Build bridges of understanding

All four of my grandparents came from Slovenia to a land which offered them an opportunity to better their lives.

My ex-husband’s grandparents came from Russia and Hungary. He was Jewish, and I was Catholic, and we married in a Quaker ceremony.

Our son is a blend of both these traditions. Our daughter came to us from Korea and added to the diversity of our family.

The products of my son’s marriage are a granddaughter who is white/hispanic and an adopted grandson who is Native American/white. My daughter’s two children are Asian/white.

My husband of 24-plus years is black/white/Native American. And we are Baha’is.

So, in my family and its extensions are white, black, Asian, hispanic and Native American. Our beliefs are Jewish, Catholic, Christian and Baha’i.

Bottom line: My family is a microcosm of America, and I love each and every unique individual.

Technically, the only two individuals in my family who can claim roots on this continent are my Native American/white grandson, and my husband, who has Native-American blood in his veins.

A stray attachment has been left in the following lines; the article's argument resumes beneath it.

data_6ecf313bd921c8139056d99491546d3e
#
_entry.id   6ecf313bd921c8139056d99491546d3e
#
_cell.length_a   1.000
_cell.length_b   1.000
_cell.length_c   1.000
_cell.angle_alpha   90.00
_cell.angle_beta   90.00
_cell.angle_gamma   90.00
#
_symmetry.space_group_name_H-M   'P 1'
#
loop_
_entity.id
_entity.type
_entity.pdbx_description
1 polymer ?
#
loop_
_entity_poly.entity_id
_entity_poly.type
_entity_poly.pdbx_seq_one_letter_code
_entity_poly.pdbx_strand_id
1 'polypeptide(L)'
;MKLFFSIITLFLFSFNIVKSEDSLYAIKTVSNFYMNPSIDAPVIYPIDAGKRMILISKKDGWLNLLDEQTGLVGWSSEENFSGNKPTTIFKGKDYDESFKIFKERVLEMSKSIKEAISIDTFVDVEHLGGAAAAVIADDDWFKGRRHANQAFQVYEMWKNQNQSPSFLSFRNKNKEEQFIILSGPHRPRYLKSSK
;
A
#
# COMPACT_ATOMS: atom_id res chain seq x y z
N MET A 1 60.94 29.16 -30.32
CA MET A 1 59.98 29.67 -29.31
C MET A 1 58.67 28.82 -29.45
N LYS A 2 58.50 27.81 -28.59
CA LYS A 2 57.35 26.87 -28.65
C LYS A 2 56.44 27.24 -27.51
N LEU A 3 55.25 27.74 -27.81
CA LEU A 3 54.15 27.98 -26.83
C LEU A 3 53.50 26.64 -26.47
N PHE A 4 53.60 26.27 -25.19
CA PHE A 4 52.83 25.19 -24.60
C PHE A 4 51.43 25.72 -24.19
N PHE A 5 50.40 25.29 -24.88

But in my mind, there is room for all of us here in the United States.

Our country has gone through dark periods in our past and now faces challenges in the present.

Slovenes, Russians and Hungarians were “hunkies” who came to steal American jobs. Jews and Catholics were apostates, heretics, idol worshipers. Hispanics and Asians represented the “other.”

And of course, blacks and Native Americans were disparaged.

Over a century ago, one of our presidents said, “A house divided against itself cannot stand.”

There are differences of perspective and opinion in my family. We do not agree on many things, but there are bonds of love that hold us together.

No matter our differences as Americans, I am convinced that we all love our country. The ways we express that love are different, but it is the foundation of our allegiance to the United States of America.

We have met and overcome challenges in the past. So I am convinced that we can build bridges of understanding, and break down the barriers that divide us now, before our divided house falls.

Karen Sadar Watt